Concrete Conversations: the conservation of scottish modernism

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This Autumn, SHBT bring you ‘Concrete Conversations: The Conservation of Scottish Modernism’. In this six-lecture series, guest speakers will discuss how modern architecture was borne of a particular moment: reflecting faith in progress and optimism about the possibilities of the contempory world. How it embraced change as it looked to the future – sometimes controversially.

So why would an Historic Buildings Trust be talking about New Towns, post-war hospitals and concrete? Nearly a century after the “white villas” appeared, and some five decades after the apparent certainties of Modernism began to be challenged, Modernist buildings are very much part of our built environment. Some are decaying, but others have been recognised and protected fro their architectural significance.

Conservation is all too often thought of as a conservative practice, but these ‘Concrete Conversations’ will explore how this new challenge invites us to rethink not just modernism, but historic preservation, too. Please join us to re-imagine a new future for the past.

Edinburgh: Twentieth-Century city

Edinburgh’s architectural heritage is usually defined in terms of the medieval Old Town and the eighteenth-century New Town. This talk, however, will argue that the city has a substantial body of notable twentieth-century architecture, and that the decades since 1945 have, in fact, seen substantial interventions in the built environment which have fundamentally shaped the city of today. The talk will offer a panoramic survey, including projects such as the university’s post-war expansion, modernist housing and public buildings, Holyrood, and the international conference centre.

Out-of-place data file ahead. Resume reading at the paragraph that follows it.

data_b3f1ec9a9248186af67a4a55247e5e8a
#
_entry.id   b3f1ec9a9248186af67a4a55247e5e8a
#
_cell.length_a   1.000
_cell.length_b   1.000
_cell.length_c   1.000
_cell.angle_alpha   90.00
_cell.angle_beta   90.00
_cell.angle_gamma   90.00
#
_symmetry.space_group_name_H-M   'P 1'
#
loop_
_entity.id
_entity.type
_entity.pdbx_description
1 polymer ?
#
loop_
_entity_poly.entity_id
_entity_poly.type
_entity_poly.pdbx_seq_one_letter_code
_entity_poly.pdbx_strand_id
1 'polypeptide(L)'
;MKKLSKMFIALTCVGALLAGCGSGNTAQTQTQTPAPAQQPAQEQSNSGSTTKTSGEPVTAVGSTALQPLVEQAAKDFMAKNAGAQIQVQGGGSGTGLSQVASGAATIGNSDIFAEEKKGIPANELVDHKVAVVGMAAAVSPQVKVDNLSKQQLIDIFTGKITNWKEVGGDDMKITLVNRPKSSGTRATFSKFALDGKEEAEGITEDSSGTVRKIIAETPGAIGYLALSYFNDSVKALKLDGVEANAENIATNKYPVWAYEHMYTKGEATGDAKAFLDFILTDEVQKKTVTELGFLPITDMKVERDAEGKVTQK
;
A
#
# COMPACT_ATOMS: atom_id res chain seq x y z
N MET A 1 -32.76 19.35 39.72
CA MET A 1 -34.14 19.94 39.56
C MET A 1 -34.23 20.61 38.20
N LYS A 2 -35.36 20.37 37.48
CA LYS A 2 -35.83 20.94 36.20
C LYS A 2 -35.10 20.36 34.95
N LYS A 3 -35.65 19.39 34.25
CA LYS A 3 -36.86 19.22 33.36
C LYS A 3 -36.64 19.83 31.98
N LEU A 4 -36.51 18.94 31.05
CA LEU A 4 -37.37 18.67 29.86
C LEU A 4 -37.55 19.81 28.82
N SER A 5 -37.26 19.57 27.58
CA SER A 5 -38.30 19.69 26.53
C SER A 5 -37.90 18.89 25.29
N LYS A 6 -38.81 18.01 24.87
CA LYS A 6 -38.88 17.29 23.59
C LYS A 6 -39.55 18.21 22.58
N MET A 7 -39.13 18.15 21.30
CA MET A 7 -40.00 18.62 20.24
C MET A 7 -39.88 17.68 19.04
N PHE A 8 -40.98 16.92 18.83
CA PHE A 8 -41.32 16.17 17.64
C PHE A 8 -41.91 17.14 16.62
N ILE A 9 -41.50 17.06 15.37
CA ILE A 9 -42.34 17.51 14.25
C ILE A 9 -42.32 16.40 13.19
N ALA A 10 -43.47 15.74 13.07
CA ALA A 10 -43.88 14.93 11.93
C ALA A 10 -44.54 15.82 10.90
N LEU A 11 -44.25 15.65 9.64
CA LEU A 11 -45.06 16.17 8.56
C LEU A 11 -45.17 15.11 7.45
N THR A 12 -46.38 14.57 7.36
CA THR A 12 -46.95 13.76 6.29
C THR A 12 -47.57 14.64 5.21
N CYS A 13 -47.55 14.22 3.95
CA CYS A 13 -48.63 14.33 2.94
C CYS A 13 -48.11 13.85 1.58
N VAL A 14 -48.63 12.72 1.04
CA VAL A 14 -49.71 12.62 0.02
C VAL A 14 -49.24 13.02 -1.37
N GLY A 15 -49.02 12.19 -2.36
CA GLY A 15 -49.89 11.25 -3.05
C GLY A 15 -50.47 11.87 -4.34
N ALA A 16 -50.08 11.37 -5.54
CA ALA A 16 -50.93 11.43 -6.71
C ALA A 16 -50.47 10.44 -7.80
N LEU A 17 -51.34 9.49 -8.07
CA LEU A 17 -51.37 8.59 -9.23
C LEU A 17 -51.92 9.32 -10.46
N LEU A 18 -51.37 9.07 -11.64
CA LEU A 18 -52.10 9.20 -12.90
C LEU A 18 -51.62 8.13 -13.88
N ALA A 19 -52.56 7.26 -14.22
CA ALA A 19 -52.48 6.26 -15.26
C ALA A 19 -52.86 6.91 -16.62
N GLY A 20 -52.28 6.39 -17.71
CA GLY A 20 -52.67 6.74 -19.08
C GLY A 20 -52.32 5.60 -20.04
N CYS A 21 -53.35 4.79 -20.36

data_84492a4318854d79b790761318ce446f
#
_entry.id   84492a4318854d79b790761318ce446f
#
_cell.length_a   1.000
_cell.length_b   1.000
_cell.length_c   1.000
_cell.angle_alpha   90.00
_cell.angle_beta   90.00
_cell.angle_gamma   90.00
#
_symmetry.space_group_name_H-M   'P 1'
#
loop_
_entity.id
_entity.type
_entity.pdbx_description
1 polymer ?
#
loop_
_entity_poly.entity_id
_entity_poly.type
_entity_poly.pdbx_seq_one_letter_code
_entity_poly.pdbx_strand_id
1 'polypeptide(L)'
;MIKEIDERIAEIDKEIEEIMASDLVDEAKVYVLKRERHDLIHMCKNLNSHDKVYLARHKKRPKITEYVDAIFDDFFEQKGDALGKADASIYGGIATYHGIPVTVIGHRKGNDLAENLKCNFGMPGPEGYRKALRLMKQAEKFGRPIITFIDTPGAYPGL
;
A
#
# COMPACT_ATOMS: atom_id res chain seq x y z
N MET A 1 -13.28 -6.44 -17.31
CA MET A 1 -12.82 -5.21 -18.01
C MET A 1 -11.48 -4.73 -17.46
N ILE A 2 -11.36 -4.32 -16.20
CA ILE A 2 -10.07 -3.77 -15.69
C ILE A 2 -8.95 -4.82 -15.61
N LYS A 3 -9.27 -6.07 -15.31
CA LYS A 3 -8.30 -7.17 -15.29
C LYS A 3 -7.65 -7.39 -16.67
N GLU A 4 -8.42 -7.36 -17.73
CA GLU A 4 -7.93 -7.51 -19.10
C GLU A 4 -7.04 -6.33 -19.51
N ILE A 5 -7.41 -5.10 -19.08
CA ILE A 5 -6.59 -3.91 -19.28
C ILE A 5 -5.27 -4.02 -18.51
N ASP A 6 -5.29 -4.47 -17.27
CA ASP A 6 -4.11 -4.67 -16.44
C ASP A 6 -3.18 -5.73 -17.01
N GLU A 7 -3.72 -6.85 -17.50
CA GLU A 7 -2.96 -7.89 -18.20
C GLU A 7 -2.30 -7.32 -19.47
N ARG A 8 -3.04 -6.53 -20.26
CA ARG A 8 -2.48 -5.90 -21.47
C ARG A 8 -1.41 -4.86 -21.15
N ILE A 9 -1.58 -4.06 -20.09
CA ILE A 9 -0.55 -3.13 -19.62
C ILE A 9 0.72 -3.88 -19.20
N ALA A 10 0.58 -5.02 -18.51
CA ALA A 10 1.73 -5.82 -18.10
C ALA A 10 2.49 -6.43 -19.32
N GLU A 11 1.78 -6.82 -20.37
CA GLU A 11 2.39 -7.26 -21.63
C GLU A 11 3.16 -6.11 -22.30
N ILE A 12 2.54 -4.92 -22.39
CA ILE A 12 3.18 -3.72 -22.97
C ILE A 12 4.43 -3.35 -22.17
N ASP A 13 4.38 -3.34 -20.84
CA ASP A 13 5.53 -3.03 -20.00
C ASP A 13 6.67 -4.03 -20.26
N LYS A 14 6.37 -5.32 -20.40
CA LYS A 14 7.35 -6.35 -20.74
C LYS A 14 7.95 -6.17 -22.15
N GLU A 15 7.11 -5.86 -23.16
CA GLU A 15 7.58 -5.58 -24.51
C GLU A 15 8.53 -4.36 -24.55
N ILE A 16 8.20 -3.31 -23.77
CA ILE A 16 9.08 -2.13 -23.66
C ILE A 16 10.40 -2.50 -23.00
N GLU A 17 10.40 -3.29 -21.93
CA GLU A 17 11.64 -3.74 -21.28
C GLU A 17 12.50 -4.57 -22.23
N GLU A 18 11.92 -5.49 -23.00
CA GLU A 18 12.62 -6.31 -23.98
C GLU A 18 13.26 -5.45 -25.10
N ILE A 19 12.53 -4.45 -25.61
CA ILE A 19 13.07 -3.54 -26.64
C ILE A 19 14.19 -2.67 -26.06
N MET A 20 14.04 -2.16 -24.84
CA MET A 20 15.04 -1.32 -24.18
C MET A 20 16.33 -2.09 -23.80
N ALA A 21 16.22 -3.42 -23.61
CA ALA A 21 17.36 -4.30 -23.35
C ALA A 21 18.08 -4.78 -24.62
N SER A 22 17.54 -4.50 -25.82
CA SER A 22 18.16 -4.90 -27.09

Cardross seminary: fate, failure or tragic myth?

Dr Watters will summarise the sixty-odd year history of Cardross Seminary as outlined in her book of 2016, and place Cardross within the wider religious, architectural and preservation movements of which it formed an important symbolic part. Its history divides neatly into two: the story of its design and use, and the story of its decline and salvage. 

space, form & structure: the architecture of peter womersley

Neil Jackson:

Peter Womersley (1923-93) was a Yorkshireman who made his home in Gattonside in the Scottish Borders. There, within a radius of just a few miles, he built a remarkable selection of buildings, many of which are now listed. In a career which lasted just twenty-five years, he moved quickly from domestic to public work, from simple structures to sophisticated and demanding forms. He always pushed the boundaries of what was possible and left a legacy, for many years overlooked, comprising some of the best of post-war Scottish architecture.

Matt Loader:

Sir Basil Spence, when asked in 1960 to pick the best modern house in Britain replied, “anything designed by Peter Womersley”. High Sunderland is an A-listed modernist house, designed by Peter Womersley for acclaimed designer Bernat Klein in 1957. In 2018, following a fire which affected over 60% of the property, the new owners commissioned Loader Monteith to both restore the house and to introduce 21st century technology to reduce it’s carbon footprint. With Womersley on one shoulder, and Bernat Klein on the other, the project was undertaken throughout lockdown, eventually completing in 2021. This talk will give some insight into our work and the opportunities and challenges faced along the way.